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The United Presbyterian Church in the U.S.A. releases a statement regarding funding for the Child Development Group of Mississippi (CDGM). After hearing statements from Marian Wright, the National Missions staff voted in support of funding for the CDGM. Mary Holmes Junior College has acted as the "enabling agency in channeling" money from the OEO to the CDGM.
Julius Scott, Acting Chaplain at Brown University, acknowledges Dr. King's tentative acceptance of an invitation to preach at the university. Scott expresses his satisfaction with the response and his hopes that Dr. King will be available to visit during the time period specified.
Randolph T. Blackwell requests a one-year leave of absence from the Southern Christian Leadership Conference to work with Citizens Crusade Against Poverty. Blackwell will assist the S.C.L.C. sister organization with its emerging Southern Rural Development Project.
Andrew Young instructs Dora McDonald to respond to Laurence V. Kirkpatrick's invitation to Dr. King. Ms. McDonald affirms Dr. King's arrival date and informs Mr. Kirkpatrick that they must accommodate the cost expense for two. She asserts that it is necessary for Dr. King to travel with at least one of his aides.
Noted Presbyterian Minister and pacifist Norman Thomas thanks Dr. King for sending a birthday message that was played at his reception. He further gives his well wishes to Dr. King on receiving the Nobel Peace Prize and hopes to attend Dr. King's recognition ceremony.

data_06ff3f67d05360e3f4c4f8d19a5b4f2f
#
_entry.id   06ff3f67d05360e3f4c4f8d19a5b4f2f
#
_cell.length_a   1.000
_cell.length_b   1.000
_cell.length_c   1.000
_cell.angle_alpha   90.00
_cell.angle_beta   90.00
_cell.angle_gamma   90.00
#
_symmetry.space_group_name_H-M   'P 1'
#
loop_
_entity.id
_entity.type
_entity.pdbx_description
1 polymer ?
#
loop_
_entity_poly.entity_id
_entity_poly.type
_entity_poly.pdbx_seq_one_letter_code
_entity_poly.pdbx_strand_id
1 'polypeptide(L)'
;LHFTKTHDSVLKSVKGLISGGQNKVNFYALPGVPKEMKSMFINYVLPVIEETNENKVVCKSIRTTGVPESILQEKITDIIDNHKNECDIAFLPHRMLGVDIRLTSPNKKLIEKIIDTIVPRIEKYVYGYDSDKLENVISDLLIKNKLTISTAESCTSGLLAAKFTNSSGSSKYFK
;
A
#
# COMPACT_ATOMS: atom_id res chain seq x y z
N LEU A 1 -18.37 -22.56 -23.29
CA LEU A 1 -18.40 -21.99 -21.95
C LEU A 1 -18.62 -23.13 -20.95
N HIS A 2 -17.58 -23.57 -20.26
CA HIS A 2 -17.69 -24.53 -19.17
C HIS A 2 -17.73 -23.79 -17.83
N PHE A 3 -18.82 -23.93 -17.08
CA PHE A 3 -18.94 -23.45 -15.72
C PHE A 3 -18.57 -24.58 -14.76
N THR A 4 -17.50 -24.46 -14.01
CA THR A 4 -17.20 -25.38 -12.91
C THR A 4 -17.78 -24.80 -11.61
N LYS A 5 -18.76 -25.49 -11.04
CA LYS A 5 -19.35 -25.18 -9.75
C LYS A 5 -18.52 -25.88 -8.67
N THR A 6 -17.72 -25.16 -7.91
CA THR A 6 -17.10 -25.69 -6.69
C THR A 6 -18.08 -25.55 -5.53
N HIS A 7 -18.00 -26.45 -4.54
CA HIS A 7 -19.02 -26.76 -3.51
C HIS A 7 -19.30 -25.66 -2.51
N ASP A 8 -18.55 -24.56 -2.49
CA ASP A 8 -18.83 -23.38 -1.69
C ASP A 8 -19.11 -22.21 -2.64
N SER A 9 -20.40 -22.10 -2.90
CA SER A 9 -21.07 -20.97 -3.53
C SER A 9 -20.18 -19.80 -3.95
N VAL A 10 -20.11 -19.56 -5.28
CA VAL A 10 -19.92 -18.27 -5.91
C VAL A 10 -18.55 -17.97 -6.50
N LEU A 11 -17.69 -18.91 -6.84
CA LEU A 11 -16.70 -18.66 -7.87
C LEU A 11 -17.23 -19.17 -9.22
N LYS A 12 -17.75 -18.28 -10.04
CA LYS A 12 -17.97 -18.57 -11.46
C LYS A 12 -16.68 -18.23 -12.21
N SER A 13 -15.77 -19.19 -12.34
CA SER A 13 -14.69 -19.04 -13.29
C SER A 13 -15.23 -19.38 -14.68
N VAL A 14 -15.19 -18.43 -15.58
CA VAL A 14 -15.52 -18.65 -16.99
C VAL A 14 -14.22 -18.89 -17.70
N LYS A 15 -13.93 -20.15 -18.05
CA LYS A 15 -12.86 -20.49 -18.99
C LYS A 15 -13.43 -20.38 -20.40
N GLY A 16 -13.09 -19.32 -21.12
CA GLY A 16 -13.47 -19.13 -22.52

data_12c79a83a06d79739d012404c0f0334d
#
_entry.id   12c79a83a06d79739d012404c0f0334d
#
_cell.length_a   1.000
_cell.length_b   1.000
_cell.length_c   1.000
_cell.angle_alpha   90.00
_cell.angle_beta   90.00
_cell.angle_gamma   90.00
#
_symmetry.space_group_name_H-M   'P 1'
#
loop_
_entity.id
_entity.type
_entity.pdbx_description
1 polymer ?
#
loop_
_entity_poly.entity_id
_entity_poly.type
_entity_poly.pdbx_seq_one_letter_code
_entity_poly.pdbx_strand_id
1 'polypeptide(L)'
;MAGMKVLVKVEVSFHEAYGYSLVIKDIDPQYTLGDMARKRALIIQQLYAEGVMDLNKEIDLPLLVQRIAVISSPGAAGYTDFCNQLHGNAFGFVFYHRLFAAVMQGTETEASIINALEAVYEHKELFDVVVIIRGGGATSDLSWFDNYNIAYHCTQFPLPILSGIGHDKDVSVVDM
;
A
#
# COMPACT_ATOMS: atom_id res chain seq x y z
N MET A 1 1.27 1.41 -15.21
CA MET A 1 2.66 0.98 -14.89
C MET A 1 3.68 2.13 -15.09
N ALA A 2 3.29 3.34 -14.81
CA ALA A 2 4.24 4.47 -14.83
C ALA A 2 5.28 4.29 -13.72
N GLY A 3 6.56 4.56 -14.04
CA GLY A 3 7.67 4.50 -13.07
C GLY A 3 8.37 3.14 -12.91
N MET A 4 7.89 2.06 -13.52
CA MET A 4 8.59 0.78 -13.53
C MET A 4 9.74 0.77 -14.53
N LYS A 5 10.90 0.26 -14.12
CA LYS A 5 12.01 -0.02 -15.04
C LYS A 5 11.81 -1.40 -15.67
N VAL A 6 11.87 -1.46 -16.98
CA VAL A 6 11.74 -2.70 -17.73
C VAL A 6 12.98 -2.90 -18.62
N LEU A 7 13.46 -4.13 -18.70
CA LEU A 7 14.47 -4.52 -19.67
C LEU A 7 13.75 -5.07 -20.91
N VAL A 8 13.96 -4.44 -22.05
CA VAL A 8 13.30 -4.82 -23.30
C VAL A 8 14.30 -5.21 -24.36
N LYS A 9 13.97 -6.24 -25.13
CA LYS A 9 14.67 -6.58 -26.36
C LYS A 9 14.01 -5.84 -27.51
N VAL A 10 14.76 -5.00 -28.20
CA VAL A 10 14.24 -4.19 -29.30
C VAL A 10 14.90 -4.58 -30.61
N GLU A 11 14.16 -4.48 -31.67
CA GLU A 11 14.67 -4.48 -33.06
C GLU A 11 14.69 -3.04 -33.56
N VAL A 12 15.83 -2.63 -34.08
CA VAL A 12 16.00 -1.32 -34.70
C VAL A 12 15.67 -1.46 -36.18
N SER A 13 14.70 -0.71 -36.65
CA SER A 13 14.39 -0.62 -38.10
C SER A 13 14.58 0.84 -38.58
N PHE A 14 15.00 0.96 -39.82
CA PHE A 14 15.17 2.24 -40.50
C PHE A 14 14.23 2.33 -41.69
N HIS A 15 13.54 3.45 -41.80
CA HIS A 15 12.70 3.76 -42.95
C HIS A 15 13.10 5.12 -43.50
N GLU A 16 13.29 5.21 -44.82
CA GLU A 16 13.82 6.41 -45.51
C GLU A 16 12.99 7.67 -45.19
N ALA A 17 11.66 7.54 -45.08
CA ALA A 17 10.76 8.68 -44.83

In his regular column of the New York Amsterdam News, Dr. King discusses the rate of unemployment among Negroes. He states that 2/3 of all Negro families live in poverty. Dr. King argues that the administration needs to carry out the mandate of the Unemployment Act of 1945 and stimulate employment.
Dr. Hans B. C. Spiegel wrote this piece to describe the different components of social action. Dr. Spiegel, the Director of the Center for Community Tensions at Springfield College, uses the Montgomery and Albany Movements as examples of various levels of social intervention. He also references the SCLC, the Fair Employment Practices Commission, and the Episcopal Society for Cultural and Racial Unity.
Dr. Searcy advises Dr. King and Dr. Abernathy to consider relinquishing their involvement with the Albany Movement. The sender suggests that this action may help to dispel contention resulting from "the presence of outsiders" and the process of negotiations.
Dr. King earned an A in this course in 1951 and did his presentation on Jacques Maritain. This syllabus contains the reading requirements for the course and directions for a concluding presentation and report.
The King children thank Billy Wachtel for the Christmas gifts he sent to them.
In this letter, Constance Webb asks Dr. King to share more details about the comments Richard Wright made about "perhaps there was more behind the incident then simply a "mad" woman.", referring to the lady who stabbed Dr. King.
In this letter, Dr. King apologizes to Mr. Eide for postponing his visit to Moscow. The Reverend postponed the trip due to the election of a Negro for mayor in Cleveland. Dr. King is hopeful that his visit can be rescheduled for mid-November.
Dr. King responds to Robert Fischer's request for is Autographed cover of TIME magazine. He expresses his appreciation of Fischer's support and how honored he was to receive the title of Man of the Year. Dr. King views this honor as a tribute to the entire civil rights movement and those who continuously pursue the fight for social justice.